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Guest Post by TechSoup Global Co-CEO Rebecca Masisak
Group photo from the 2009 TechSoup Partner Summit
Tomorrow, TechSoup Global will convene its partners from around the world on Microsoft’s campus in Silicon Valley. More than 200 people who have contributed to moving TechSoup Global’s mission forward -- foundations, corporations, organizers, and NGOs -- will create new opportunities to leverage this powerful community to create far-reaching change. To date, the impact of our global network has been profound – through the generosity of our corporate donors our efforts have resulted in more than $2 billion in IT savings to the nonprofit sector worldwide. After 24 years serving the sector, TechSoup Global has become a leading social enterprise operating sustainably, at significant scale.
How did we get here? Back in 2005, when our partners at Microsoft, Akhtar Badshah and Jane Meseck, started talking to me about expanding TechSoup Global’s product philanthropy program internationally, it was clear that Microsoft envisioned two things: to build a worldwide donation program that could be used by many technology donors, not just by Microsoft; and to build local capacity and relevance.
It wasn’t enough, we agreed, to fly in and donate software and fly out again. We had to build locally relevant, locally sustainable resources. NGOs and libraries needed to learn from one another about how to incorporate technology into their work.
This resonated with the conversations we were also having with Cisco. Both of these technology leaders were committed not only to expanding their own product philanthropy but also to supporting a global platform that delivered donations from a broad range of corporate donors.
Microsoft and Cisco's foresight helped us design an expansion strategy that relied on partnering with independent NGOs. These partners would collect an administrative fee for verifying the eligibility of recipients and distributing the donations. This administrative fee would create a critical revenue stream and allow the program to support itself and be reinvested in building localized NGO technology.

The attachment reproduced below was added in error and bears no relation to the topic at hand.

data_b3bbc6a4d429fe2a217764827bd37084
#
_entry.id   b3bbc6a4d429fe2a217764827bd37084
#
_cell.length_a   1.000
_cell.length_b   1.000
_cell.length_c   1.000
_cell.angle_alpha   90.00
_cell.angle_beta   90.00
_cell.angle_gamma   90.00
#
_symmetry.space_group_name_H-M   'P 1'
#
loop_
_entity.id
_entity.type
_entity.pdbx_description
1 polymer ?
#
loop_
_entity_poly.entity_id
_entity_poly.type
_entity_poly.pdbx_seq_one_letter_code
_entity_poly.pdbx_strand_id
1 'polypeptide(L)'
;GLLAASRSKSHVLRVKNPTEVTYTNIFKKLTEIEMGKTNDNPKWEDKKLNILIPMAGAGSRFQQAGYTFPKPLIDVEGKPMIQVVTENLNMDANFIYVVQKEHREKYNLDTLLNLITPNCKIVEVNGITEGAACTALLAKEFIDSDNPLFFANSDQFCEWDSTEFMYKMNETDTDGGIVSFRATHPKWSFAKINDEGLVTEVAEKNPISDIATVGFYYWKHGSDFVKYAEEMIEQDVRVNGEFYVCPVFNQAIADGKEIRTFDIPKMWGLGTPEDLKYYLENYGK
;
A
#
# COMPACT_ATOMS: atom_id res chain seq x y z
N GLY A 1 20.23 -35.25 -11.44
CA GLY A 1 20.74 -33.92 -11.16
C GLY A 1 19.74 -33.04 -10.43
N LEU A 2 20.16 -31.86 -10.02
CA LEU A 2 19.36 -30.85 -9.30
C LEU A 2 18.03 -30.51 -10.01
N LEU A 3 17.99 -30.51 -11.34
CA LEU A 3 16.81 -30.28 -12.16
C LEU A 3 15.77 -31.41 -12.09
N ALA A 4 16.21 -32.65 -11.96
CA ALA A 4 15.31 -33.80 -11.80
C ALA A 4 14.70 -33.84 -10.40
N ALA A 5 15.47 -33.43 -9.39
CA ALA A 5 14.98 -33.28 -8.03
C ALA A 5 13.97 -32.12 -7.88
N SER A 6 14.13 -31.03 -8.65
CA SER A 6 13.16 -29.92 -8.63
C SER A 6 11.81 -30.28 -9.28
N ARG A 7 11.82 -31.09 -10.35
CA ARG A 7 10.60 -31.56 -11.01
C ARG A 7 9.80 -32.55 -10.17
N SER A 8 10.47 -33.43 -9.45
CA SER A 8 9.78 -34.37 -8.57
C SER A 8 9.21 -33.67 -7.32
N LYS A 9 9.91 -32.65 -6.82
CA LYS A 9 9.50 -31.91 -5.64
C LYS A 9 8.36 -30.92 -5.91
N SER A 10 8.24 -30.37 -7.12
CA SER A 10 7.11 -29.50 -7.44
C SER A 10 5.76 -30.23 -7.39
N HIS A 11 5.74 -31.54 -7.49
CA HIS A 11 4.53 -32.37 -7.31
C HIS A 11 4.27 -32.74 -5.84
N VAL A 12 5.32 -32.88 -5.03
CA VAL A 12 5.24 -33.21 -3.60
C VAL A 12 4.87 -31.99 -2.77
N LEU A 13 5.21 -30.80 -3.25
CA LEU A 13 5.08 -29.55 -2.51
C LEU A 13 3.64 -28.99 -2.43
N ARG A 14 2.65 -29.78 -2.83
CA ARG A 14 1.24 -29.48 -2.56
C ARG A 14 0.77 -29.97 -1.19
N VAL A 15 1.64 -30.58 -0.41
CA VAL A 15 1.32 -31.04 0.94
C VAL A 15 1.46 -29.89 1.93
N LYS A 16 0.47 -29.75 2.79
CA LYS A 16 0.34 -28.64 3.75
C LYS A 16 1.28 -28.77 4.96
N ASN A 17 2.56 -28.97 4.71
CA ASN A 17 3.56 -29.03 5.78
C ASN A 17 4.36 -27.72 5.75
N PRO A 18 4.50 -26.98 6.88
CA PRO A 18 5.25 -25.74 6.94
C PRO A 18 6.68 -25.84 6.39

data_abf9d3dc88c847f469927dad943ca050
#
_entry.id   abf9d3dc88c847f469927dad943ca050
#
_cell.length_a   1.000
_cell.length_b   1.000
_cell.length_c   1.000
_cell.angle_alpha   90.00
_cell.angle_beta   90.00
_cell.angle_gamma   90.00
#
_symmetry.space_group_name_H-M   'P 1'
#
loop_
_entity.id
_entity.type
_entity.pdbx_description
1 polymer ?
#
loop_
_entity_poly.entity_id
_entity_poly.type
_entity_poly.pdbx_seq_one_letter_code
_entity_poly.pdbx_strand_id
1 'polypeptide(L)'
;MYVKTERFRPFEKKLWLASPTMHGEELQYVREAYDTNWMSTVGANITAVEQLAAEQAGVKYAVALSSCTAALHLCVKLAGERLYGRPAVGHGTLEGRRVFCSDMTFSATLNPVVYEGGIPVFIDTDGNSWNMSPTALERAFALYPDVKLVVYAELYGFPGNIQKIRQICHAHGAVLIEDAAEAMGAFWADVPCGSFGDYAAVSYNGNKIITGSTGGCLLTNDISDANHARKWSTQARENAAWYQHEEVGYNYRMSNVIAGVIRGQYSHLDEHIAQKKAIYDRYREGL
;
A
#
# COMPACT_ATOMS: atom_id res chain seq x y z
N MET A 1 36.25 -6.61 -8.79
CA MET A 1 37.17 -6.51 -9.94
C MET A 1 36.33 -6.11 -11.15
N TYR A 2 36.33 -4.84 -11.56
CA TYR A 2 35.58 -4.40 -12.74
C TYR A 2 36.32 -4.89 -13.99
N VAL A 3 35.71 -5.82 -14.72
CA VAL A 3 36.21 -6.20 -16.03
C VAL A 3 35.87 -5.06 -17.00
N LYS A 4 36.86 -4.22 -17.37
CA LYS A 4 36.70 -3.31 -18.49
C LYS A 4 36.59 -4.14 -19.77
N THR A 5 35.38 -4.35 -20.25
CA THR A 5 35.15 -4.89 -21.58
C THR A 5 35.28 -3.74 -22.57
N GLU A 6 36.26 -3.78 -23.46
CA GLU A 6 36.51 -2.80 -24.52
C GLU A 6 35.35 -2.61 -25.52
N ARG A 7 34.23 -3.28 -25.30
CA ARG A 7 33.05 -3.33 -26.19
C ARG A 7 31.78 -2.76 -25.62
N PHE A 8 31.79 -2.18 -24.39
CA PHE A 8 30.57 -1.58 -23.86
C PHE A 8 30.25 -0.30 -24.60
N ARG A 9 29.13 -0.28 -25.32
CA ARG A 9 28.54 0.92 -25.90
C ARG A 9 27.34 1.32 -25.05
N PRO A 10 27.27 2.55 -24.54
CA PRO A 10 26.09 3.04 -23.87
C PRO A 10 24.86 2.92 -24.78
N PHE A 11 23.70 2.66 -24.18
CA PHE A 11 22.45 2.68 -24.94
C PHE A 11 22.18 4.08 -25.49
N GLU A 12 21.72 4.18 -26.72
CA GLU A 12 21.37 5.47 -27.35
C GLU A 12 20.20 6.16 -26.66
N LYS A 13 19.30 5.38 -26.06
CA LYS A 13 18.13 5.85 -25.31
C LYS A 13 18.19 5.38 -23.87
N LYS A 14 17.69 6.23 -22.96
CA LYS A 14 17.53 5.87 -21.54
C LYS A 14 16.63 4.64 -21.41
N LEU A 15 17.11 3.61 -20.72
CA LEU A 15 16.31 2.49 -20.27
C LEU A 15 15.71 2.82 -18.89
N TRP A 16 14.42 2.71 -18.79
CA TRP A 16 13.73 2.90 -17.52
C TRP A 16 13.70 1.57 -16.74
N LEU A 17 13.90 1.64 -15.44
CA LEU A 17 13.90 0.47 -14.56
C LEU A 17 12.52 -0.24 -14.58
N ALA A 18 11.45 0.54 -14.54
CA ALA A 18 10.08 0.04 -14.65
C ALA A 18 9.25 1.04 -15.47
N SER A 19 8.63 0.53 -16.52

Today, our network consists of 35 partner NGOs serving 36 countries, a global reach that would not have been possible without Microsoft’s commitment. Microsoft provided the necessary philanthropic leadership, cash grants and technical support to get us where we are today. When we gather in Silicon Valley this week, the question will not be how do we get technology knowledge and resources in to the field? But, what now? Our topics will range from cloud computing to disaster relief, from assistive technologies to translation. You can follow the conversation to using the hashtag #TSG2011, and twitter handles @msftcitizenship, and @techsoup . Akhtar, Jane and I will all be there, exploring the opportunities for a connected civil society and benefiting from the perspectives and guidance of a group of amazing people working to change the world.
Rebecca Masisak, Co-CEO, TechSoup Global Rebecca Masisak joined TechSoup Global in 2001 to launch and chart the growth of TechSoup Global's technology product donation program and social enterprise. After successfully establishing the program in North America (http://www.techsoup.org/stock), Ms. Masisak developed an international expansion model, which today serves an international NGO audience in 33 countries. Under Ms. Masisak’s leadership, TechSoup Global has distributed nearly 6.3 million software and hardware product donations, and enabled recipients to save more than US$1.8 billion for direct services. As co-CEO, Ms. Masisak has been instrumental in building TechSoup Global’s capacity and reach to support the entire portfolio of TechSoup Global’s programs for bringing products, information, human capacity, and resources to the communities who need them most.
Ms. Masisak speaks about social enterprise and global networks and was awarded the Full Circle Fund’s prestigious Full Impact Award in Technology. She is a member of the Social Enterprise Institute’s San Francisco Forum for Social Enterprise leaders, and she volunteers for the nonprofit organization S.A.G.E. (Students for the Advancement of Global Entrepreneurship). Ms. Masisak holds an MBA from Columbia Business School.
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Fantastic summary, Rebecca. I'm looking forward to attending the Summit tomorrow and seeing some of these impressive connections first hand.